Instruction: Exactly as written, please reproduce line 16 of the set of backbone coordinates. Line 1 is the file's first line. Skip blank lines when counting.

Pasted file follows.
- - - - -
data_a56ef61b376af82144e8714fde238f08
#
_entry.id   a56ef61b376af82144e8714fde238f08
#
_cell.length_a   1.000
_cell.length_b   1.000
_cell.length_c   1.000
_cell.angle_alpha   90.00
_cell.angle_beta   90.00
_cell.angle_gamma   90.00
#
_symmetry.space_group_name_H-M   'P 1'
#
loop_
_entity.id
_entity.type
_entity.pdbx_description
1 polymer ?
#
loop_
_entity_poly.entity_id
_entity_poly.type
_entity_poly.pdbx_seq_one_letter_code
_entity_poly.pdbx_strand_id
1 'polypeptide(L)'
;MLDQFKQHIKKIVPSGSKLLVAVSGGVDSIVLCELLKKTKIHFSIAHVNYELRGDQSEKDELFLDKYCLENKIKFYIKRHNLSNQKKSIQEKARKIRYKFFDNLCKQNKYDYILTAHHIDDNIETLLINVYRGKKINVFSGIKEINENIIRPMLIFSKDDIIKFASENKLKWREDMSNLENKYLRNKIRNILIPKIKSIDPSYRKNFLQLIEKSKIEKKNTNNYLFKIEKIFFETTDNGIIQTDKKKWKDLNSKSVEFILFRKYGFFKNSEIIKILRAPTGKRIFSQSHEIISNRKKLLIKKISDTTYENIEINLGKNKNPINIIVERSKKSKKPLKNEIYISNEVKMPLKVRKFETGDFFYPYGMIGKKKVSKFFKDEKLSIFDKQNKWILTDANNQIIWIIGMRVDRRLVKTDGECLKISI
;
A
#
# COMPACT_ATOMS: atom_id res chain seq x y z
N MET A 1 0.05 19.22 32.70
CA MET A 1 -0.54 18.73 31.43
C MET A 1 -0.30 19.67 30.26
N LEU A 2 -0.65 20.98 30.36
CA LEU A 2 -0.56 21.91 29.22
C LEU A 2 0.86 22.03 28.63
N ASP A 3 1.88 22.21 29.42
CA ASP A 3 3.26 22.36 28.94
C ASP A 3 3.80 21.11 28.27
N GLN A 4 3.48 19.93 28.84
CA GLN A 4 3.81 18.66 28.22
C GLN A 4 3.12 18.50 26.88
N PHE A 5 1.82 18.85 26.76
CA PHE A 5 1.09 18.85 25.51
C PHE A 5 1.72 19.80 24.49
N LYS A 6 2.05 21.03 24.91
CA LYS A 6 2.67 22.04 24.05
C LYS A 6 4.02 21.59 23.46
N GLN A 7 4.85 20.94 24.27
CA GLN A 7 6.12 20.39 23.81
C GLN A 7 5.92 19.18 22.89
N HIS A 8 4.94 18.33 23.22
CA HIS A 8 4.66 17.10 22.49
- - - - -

_entity.type